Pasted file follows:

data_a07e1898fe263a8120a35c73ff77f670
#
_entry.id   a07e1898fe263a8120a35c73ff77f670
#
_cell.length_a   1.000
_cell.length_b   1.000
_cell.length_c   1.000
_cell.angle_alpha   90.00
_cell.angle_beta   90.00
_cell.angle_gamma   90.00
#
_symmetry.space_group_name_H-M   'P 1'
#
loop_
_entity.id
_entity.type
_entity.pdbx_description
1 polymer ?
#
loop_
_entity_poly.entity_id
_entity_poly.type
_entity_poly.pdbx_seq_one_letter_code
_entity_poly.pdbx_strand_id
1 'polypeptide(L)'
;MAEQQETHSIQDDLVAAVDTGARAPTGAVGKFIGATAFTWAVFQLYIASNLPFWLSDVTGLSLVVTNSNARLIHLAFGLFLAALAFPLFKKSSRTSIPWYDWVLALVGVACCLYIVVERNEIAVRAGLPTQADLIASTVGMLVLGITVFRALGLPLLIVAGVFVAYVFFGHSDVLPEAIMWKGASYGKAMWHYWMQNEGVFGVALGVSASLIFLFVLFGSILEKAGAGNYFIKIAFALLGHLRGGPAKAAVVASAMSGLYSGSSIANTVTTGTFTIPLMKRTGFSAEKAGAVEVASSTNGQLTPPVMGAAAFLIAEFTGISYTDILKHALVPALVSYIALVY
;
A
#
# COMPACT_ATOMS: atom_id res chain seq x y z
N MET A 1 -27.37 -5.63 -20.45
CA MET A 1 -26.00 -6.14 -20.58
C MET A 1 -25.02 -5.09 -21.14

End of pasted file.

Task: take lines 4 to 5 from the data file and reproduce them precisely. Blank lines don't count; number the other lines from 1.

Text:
#
_cell.length_a   1.000